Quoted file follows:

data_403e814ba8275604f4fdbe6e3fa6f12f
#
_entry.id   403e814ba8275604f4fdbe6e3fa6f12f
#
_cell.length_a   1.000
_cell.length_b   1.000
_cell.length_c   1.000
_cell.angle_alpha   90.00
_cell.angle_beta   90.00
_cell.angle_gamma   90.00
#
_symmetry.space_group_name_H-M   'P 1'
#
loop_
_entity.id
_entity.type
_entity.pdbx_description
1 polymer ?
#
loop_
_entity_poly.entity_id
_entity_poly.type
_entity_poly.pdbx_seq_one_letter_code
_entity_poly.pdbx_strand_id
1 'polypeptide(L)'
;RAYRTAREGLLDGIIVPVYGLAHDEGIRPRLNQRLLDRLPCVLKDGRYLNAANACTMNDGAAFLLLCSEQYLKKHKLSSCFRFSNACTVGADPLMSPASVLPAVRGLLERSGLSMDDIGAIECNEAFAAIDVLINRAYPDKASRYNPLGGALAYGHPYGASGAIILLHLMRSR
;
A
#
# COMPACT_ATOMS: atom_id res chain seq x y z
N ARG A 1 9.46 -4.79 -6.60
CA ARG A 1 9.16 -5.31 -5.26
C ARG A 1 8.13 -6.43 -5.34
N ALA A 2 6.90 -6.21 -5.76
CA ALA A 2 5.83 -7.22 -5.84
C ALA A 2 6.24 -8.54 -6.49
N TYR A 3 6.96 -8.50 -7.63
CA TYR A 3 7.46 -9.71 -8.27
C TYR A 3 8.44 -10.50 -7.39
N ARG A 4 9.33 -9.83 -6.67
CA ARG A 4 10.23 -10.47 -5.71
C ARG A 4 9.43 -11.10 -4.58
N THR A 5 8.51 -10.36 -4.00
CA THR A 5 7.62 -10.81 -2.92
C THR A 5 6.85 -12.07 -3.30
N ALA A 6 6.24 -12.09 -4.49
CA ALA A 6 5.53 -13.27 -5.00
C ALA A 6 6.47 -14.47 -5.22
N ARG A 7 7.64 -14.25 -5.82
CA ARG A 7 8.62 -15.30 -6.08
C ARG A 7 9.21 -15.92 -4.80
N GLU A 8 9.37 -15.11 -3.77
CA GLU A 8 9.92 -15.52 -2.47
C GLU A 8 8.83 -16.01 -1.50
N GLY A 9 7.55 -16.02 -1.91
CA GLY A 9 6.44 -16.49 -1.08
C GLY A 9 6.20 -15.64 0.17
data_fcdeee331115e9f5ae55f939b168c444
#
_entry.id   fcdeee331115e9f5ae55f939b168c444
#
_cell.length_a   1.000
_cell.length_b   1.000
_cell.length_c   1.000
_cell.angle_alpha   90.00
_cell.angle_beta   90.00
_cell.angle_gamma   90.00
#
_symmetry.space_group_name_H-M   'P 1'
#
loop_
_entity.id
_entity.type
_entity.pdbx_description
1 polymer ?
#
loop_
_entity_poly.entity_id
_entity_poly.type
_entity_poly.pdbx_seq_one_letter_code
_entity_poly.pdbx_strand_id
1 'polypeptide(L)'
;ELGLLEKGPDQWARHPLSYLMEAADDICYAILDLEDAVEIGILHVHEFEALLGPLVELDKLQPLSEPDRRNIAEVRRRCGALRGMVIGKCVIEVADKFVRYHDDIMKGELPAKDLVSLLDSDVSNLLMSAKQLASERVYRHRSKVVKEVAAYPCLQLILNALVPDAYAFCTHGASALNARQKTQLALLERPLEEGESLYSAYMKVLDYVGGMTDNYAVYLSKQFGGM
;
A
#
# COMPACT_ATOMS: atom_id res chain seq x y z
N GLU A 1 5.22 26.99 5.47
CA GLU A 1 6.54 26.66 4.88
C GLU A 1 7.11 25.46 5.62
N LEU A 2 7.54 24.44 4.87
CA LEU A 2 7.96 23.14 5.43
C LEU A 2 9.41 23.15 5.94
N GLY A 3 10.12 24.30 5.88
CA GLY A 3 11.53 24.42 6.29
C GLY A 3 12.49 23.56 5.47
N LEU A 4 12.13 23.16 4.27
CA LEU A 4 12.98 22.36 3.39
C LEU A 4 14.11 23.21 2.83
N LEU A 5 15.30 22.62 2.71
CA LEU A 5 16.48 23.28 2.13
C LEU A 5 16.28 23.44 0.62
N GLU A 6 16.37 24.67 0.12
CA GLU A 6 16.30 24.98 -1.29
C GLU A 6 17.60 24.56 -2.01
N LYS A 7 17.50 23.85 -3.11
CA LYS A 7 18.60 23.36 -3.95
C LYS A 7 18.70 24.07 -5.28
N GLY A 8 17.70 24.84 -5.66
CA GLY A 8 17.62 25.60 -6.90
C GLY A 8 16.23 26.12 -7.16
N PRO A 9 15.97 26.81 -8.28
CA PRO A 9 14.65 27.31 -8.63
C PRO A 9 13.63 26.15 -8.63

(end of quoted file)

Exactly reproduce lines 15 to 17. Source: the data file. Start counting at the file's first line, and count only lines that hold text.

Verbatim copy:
_entity.id
_entity.type
_entity.pdbx_description